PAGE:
Requires: pos <= size().

Returns: *(begin()+pos) if pos < size(), otherwise a reference to an object of type T with value charT(); the referenced value shall not be modified.

This means that calling s[x] for x > s.size() is undefined behaviour, so the implementation could very well terminate your program, e.g. by means of an assertion, for that.

Since string is now guaranteed to be continous, you could go around that problem using &s[i]+x to get an address. In praxis this will probably work.

However, strictly speaking doing this is still illegal unfortunately. The reason for this is that the standard allows pointer arithmetic only as long as the pointer stays inside the same array, or one past the end of the array. The relevant part of the (C++11) standard is in [expr.add], §5.7.5:

If both the pointer operand and the result point to elements of the same array object, or one past the last element of the array object, the evaluation shall not produce an overflow; otherwise, the behavior is undefined.

Therefore generating references or pointers to invalid memory locations might work on most implementations, but it is technically undefined behaviour, even if you never dereference the pointer/use the reference. Relying on UB is almost never a good idea , because even if it works for all targeted systems, there are no guarantees about it continuing to work in the future.

share|improve this answer
+1 but sorry I have already accepted another good answer. –  Jo So Dec 9 '12 at 23:22
@JoSo: The C++11 standard guarantees that &s[i]==s.c_str() + i, which means that &s[i]+x must be identical to &s[i+x] as long as i+x is in range. So where is the glitch? –  Grizzly Dec 9 '12 at 23:29
Sorry, I was only completely confused and had already deleted the comment saying "glitch" again. –  Jo So Dec 9 '12 at 23:31

In principle, the idea of taking a reference for a possibly illegal memory address is itself perfectly legal. The reference is only a pointer under the hood, and pointer arithmetic is legal until dereferencing occurs.

EDIT: This claim is a practical one, not one covered by the published standard. There are many corners of the published standard which are formally undefined behaviour, but don't produce any kind of unexpected behaviour in practice.

Take for example to possibility of computing a pointer to the second item after the end of an array (as @DanielTrebbien suggests). The standard says overflow may result in undefined behaviour. In practice, the overflow would only occur if the upper end of the array is just short of the space addressable by a pointer. Not a likely scenario. Even when if it does happen, nothing bad would happen on most architectures. What is violated are certain guarantees about pointer differences, which don't apply here.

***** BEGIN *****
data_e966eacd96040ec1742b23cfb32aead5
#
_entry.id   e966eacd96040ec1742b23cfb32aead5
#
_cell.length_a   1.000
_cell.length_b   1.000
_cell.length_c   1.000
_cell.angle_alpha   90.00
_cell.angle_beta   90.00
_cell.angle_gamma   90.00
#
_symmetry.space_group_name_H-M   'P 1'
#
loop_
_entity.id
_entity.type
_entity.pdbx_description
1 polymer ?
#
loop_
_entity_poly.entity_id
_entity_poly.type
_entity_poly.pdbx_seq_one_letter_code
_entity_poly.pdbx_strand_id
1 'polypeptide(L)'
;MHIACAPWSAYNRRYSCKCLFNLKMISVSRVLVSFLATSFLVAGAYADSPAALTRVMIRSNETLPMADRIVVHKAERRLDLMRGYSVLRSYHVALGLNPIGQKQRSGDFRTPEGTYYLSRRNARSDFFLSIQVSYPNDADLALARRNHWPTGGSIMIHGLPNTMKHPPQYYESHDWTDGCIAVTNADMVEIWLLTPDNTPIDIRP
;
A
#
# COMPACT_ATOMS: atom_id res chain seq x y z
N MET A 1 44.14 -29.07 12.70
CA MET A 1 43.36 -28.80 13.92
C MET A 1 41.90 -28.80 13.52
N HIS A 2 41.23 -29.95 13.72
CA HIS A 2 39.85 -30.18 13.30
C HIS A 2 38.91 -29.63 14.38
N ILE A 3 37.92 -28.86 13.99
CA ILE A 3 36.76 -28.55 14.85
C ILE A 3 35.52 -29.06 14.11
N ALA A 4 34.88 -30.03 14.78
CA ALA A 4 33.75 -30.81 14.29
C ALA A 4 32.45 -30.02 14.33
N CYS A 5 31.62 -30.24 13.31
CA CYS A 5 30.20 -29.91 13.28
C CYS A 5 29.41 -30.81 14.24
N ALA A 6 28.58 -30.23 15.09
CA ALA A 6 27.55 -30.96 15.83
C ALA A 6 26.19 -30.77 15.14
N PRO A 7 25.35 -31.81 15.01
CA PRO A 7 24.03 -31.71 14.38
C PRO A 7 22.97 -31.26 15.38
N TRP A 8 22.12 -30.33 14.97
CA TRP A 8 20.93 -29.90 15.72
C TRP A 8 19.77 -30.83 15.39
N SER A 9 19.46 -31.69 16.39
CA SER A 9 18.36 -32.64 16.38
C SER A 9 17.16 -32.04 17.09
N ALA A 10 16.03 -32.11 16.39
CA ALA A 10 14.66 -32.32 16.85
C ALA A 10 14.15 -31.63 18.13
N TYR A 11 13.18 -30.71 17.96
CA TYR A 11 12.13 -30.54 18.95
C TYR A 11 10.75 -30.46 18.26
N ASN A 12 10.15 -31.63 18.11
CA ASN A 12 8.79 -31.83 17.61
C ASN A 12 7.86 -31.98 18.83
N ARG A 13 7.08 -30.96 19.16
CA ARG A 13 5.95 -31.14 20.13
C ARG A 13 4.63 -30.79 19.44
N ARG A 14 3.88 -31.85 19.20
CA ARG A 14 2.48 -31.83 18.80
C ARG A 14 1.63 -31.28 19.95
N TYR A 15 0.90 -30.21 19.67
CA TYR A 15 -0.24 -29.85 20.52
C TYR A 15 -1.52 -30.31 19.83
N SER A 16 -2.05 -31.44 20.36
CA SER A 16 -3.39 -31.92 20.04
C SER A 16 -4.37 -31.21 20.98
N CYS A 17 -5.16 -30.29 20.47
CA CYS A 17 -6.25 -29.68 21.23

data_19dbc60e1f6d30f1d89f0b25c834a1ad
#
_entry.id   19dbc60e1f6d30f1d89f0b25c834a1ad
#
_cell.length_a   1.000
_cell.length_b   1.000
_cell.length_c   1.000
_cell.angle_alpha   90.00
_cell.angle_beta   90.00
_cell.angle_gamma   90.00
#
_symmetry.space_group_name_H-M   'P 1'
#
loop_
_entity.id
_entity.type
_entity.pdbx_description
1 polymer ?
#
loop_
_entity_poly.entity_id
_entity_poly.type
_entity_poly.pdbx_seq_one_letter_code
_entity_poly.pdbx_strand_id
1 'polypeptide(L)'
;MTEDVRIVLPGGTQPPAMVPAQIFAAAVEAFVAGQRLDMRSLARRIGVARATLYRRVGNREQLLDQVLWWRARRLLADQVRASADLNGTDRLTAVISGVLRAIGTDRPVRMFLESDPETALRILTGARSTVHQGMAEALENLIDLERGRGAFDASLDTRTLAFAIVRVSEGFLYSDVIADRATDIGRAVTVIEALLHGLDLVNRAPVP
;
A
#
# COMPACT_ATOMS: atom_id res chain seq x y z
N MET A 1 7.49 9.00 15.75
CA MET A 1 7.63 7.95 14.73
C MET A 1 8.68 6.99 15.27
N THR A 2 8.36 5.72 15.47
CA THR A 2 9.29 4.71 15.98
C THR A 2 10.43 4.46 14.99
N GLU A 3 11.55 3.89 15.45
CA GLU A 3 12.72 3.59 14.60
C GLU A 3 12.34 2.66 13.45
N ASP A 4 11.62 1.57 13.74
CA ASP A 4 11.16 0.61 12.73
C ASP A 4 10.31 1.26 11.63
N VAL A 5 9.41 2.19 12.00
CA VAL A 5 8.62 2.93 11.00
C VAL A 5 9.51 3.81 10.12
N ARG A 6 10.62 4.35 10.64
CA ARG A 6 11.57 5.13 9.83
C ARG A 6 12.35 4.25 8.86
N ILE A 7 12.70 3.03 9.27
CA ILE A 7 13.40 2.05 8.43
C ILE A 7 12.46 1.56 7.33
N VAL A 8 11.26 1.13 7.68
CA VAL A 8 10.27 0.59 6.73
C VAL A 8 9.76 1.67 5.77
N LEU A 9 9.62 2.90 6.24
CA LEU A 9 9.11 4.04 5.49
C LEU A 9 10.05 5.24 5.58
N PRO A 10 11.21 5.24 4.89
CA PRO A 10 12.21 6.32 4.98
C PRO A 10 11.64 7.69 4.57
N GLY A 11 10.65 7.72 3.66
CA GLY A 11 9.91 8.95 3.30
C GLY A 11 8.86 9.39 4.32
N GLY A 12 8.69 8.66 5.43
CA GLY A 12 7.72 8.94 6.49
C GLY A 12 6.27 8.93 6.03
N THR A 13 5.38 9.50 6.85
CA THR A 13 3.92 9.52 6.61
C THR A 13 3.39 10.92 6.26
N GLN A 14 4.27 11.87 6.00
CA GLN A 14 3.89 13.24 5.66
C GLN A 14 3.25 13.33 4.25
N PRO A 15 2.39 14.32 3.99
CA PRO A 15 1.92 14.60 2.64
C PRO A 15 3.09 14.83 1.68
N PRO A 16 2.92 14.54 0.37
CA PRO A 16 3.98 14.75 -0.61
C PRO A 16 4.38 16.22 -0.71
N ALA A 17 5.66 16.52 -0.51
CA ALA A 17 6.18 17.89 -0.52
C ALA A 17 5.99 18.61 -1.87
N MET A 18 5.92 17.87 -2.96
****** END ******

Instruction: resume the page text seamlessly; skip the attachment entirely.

@JoSo If you were working with a character array, you can avoid some of the uncertainty about reference semantics by replacing the const-references with const-pointers in your code. That way you can be certain no compiler will alias the values.

share|improve this answer
Can you cover that claim? I know that intuitively, references have "pointer semantics but value syntax". But how do you prove that I am allowed to do what I want? –  Jo So Dec 9 '12 at 22:54
"pointer arithmetic is legal until dereferencing occurs" -- How certain are you of that? –  Benjamin Lindley Dec 9 '12 at 22:54
"pointer arithmetic is legal until dereferencing occurs" Actually, that is not true. At least in C, "If both the pointer operand and the result point to elements of the same array object, or one past the last element of the array object, the evaluation shall not produce an overflow; otherwise, the behavior is undefined." So, you technically invoke Undefined Behavior by attempting to create a pointer to beyond one past the last element of an array. –  Daniel Trebbien Dec 9 '12 at 22:59
@DanielTrebbien I didn't know that, but surely if that result address is just calculated and not used it is fine in practice? –  Caribou Dec 9 '12 at 23:04
@Caribou: One rule to adhere to always is: never invoke UB. Some code invoking UB may seem fine, but it might be broken in a subtle way. See Contest: Craziest Compiler Output due to Undefined Behavior. –  Daniel Trebbien Dec 9 '12 at 23:10